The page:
Two F1 hopefuls now forced to eye IndyCar
Two of Formula 2’s leading drivers, points leader Oscar Piastri and Dan Ticktum, now admit their chances of ever making it to F1 are gone.
So, will they look to IndyCar or drive slow endurance racing cars? Will they look to IndyCar or take up gardening?
Is it too late for 2022? No, still plenty of IndyCar seats open.
Australia’s Oscar Piastri should be the next big thing coming into Formula 1, but $30 million problems look set to get in the way.
The 20-year-old says he has a “very slim” chance of earning a seat for 2022, despite years of success that indicate he’s not just ready for the big time, but ready to contend. He even won another race today at Monza.
The F1 driver market went into overdrive in the past week, yet Piastri’s name has barely been mentioned. What’s going on?
He is on his way to a third consecutive title, all won in different championships.
After winning the Formula Renault Eurocup title with R-ace GP in 2019, he was signed up by the Renault (now Alpine) Academy.
In 2020, he stepped into Formula 3 and claimed the title with Prema; now again with Prema but in Formula 2, he is on route to yet another.
The last two drivers to win the Formula 3/GP3 title and then the Formula 2 title in consecutive seasons were Charles Leclerc (now at Ferrari) and George Russell (soon to be at Mercedes).
Instead Guanyu Zhou is expected to become China’s first F1 driver because he is rumored to bring $30 million to Alfa Romeo, telling reporters this weekend he expects “this will be my last season in F2”.
As for Piastri’s chances of filling the seat?
“I really don’t know, is the honest answer. There’s one spot left, there’s a hell of a lot of people trying to get it,” he said at Monza this weekend.
“I’ll be honest, the chances are very slim, but for my own sake I don’t want to give up hope yet. I still want to make a statement on track.
“It’s been a tough few weeks to be honest, watching all those seats fill up, but there’s still that one left and Alfa have all the time in the world to decide who they put in. So who knows? I have no idea.”
The Aussie admitted he would be “pretty annoyed” if he wins the F2 title and doesn’t get an F1 seat.
Asked after Sunday’s F2 feature race at Monza in support of the Italian Grand Prix to explain his split from Williams, Ticktum said: “I can’t give details on why we parted ways. There are a number of reasons, to be honest, it’s not my place to discuss.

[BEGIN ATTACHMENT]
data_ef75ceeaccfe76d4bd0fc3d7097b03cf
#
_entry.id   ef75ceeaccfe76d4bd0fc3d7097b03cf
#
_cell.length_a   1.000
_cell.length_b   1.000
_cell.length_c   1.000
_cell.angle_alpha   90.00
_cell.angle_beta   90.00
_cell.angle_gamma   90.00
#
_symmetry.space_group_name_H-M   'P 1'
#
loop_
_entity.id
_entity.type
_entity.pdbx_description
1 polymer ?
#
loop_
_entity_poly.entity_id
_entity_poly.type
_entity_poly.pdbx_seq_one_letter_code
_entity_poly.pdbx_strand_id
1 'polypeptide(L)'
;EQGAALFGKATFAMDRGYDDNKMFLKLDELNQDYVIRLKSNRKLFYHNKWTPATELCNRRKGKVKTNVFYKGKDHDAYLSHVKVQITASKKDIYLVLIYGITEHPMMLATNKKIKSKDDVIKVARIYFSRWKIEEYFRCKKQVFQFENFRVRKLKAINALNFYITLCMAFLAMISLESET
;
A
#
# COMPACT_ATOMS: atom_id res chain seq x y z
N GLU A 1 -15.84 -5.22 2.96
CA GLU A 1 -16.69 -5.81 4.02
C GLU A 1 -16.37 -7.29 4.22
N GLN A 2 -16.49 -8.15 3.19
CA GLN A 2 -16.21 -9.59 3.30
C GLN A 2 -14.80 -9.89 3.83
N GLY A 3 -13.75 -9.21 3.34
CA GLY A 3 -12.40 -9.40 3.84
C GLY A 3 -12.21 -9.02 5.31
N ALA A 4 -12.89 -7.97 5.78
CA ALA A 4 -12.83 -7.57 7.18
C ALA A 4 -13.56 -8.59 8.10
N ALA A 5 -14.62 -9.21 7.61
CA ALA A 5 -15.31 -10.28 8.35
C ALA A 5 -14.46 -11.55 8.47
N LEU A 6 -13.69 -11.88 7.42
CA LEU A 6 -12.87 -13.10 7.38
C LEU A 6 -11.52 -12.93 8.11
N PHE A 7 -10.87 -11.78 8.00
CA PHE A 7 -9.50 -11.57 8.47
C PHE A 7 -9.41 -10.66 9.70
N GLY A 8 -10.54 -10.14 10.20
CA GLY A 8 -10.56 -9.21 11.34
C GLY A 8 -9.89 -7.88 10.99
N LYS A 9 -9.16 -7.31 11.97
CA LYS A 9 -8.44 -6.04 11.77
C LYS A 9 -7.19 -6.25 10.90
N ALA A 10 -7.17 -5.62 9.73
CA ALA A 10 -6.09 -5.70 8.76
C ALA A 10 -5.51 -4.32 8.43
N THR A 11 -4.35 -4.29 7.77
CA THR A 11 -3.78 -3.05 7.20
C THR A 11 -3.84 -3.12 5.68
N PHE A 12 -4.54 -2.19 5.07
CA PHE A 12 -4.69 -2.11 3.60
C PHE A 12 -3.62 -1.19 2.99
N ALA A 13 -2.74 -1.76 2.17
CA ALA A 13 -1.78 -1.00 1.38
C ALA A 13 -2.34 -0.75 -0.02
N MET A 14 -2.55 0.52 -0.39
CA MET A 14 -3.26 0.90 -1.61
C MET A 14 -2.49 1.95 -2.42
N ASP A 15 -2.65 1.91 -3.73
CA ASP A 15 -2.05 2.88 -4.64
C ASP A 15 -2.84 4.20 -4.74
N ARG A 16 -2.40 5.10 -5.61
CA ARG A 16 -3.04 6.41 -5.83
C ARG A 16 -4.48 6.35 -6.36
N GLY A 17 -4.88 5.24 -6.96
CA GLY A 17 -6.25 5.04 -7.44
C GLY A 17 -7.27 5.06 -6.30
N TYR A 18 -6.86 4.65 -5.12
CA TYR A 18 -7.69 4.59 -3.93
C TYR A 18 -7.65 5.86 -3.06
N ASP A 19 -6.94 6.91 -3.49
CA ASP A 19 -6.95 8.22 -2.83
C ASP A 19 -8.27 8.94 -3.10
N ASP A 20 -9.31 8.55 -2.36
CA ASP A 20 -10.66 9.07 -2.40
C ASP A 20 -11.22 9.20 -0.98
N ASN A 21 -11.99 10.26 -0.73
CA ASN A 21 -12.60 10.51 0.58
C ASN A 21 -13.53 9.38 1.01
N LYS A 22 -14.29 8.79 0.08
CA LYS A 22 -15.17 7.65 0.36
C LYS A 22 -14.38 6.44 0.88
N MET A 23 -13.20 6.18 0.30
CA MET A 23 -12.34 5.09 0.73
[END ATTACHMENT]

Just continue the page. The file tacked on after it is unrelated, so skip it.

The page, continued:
“However, there wouldn’t have been a drive for me next year anyway with Latifi extending his contract.
“I don’t know how to answer this one really. Obviously, it’s very disappointing. My chances of getting to Formula 1 are pretty much gone, that’s the reality, unfortunately.
“Our sport is very political and quite unjust. The best drivers or the most talented sometimes don’t get to the top.
“Whether that’s my fault or not…yeah, I’ve opened my mouth far too many times and said things I shouldn’t have said. But I am who I am.
“I sort of don’t quite fit the modern Formula 1 driver mold, which is pretty depressing, but it’s life.
“I’m pretty sad to have parted ways with Williams. Never say never, I’m a very fast driver, maybe there’ll be a way back into Formula 1 one day, but it ain’t looking promising.”
Ticktum suggests if he cannot find a professional contract in motorsport this year that lets him “win races and earn a lot of money” he will probably stop racing.
“I don’t know many other young drivers who get booted out of two programs,” Ticktum said.
“Sounds harsh, but that’s what’s happened. Whether it was completely justified on both occasions, I can still argue it. There we go.
“I haven’t been an article that seems to be massively employable in Formula 1 unfortunately.
“Yeah, I’m changing, and I believe I am getting closer to that article every day. But sadly, I believe I’ve probably blown my chances now.
“I don’t know what I’m going to end up doing next year. We’ll see where I end up.
“Hopefully I get some good opportunities, and I’m sure I can be very valuable either to another F1 team or someone over the pond, we’ll see.”